Juvenile Cases

Because it recognizes that the legal needs of children are different than those of adults, California has created a separate juvenile court system for minors – specifically, those under the age of 18. When certain crimes are alleged, however, the district attorney can recommend that a child be tried in adult courts. Such crimes include murder, arson, armed robbery, forcible sex crimes, and kidnapping.

In most instances, however, juvenile cases are handled by the juvenile court system and involve three different kinds of offenses. The first of these are cases that, if committed by an adult, would be considered criminal. California’s Welfare and Institutions Code describes these are Code §602, which is why you’ll often hear youths involved in such cases described as “602 kids.”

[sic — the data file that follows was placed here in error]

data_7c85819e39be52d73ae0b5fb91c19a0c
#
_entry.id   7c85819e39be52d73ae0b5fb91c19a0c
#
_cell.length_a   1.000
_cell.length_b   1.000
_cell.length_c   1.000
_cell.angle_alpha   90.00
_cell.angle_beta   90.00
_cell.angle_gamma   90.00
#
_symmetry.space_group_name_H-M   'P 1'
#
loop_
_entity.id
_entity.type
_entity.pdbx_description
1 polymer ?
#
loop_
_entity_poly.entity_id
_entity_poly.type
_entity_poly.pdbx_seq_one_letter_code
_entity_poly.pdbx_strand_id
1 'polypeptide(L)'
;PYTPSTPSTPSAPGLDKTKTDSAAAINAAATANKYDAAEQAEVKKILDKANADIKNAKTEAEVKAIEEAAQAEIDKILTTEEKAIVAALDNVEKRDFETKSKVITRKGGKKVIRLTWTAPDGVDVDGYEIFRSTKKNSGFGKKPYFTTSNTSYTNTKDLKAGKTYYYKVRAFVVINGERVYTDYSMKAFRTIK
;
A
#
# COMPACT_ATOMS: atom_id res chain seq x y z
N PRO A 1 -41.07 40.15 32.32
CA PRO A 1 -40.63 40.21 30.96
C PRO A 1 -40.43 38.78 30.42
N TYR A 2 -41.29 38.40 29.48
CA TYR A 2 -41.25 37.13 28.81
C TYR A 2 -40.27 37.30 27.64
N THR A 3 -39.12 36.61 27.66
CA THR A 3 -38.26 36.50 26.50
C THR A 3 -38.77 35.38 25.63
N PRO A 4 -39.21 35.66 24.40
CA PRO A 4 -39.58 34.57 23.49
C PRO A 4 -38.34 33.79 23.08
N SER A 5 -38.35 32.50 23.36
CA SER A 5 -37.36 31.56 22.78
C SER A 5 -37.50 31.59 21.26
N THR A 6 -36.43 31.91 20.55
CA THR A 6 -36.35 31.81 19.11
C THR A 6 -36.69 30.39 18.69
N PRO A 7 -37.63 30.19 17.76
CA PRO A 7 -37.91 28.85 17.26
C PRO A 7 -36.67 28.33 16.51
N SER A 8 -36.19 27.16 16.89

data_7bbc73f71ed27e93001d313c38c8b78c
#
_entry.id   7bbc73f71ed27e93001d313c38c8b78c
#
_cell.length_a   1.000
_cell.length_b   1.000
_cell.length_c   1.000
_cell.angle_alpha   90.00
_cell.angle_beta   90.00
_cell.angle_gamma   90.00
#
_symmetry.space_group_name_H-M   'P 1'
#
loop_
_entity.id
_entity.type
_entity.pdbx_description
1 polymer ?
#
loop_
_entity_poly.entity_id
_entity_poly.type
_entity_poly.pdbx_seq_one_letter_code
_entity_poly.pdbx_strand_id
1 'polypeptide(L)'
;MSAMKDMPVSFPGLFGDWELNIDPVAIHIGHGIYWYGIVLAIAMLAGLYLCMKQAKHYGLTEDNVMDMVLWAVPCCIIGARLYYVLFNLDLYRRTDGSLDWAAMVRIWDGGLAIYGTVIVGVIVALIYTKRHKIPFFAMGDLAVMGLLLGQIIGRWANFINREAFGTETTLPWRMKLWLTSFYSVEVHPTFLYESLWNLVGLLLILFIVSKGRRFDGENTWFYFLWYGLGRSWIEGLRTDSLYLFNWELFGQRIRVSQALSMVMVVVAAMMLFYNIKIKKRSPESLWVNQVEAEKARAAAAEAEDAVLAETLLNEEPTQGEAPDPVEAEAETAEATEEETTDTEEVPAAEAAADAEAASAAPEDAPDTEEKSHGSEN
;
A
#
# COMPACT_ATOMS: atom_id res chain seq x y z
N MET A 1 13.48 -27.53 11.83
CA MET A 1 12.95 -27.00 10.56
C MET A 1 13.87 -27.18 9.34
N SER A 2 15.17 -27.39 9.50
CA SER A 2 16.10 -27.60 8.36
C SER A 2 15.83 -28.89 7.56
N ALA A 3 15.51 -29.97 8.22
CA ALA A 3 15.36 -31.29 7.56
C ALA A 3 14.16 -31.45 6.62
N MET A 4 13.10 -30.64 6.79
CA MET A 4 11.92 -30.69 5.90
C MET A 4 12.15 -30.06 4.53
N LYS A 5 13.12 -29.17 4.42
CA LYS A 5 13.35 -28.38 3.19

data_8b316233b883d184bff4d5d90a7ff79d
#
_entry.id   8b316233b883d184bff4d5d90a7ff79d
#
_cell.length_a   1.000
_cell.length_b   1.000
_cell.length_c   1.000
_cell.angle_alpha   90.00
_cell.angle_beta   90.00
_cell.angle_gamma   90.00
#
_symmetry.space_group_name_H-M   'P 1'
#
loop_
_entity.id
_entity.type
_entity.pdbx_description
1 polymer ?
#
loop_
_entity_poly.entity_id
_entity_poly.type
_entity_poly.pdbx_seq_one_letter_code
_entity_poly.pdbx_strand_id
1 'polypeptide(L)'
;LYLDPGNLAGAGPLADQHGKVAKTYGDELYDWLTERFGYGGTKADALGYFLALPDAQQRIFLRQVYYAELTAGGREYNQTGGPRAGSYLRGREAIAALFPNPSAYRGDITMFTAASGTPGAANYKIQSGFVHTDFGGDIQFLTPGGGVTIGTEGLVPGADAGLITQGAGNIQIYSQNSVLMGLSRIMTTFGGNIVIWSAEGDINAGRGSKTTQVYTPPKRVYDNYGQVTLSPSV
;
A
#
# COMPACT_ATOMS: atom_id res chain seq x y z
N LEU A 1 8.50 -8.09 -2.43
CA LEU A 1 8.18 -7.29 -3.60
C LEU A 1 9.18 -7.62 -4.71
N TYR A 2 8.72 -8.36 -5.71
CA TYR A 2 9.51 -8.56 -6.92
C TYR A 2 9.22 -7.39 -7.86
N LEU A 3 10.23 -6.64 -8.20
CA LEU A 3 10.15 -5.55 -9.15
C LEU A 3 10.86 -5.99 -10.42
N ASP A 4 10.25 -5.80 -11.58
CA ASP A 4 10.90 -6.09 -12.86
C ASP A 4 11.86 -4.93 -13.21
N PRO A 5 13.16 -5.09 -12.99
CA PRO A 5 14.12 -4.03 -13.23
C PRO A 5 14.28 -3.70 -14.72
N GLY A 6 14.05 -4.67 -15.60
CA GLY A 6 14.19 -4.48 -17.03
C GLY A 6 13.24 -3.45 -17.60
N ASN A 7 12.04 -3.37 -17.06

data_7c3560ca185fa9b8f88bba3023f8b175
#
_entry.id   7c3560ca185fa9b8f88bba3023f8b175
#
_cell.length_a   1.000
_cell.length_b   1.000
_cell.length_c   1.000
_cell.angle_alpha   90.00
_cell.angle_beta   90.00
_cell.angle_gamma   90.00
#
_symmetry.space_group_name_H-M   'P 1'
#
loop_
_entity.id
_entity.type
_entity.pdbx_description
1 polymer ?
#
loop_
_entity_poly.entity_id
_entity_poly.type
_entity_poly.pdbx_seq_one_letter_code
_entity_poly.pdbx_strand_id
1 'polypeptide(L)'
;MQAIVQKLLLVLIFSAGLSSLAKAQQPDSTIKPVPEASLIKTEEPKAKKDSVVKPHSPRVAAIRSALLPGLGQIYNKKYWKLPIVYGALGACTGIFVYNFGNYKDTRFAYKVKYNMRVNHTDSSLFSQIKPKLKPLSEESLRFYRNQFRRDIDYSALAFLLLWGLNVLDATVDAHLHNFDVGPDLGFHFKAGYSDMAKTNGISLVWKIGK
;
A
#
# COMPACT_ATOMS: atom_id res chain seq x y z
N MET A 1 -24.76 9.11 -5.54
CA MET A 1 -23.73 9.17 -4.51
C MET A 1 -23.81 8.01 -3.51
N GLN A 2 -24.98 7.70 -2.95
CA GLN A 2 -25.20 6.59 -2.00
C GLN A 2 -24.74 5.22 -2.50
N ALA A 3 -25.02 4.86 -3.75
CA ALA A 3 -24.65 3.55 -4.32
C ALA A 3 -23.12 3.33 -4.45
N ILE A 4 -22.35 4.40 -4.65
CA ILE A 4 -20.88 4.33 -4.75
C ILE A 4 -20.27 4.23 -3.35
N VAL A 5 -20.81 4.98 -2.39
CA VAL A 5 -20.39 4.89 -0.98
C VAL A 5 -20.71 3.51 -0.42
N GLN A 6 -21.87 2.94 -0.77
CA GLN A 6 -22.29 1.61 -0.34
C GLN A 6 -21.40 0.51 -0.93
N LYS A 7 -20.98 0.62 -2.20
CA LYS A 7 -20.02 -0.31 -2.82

Second among these cases are those involving activities that are not considered illegal in the adult world. Such cases – running away from home, for example, or violating curfew – are considered those where children are in need of supervision. This is covered under Welfare and Institutions Code §601, which is why youths involved in such cases are often described as “601 kids.”

The third of these different kinds of offenses involve children who have been abused, neglected or abandoned, where it is the court’s responsibility to decide who is going to be responsible for their care.

Juvenile cases can be quite stressful for parents involved. In the third type cited above, for example, the court can determine who will have custody of the child, and for how long. In some cases, the court can even permanently remove a parent’s right to child and put the child up for adoption. It is because of the serious nature and future impact of juvenile cases that we encourage you to contact the Law Office of Ronald G. Brower for appropriate representation.

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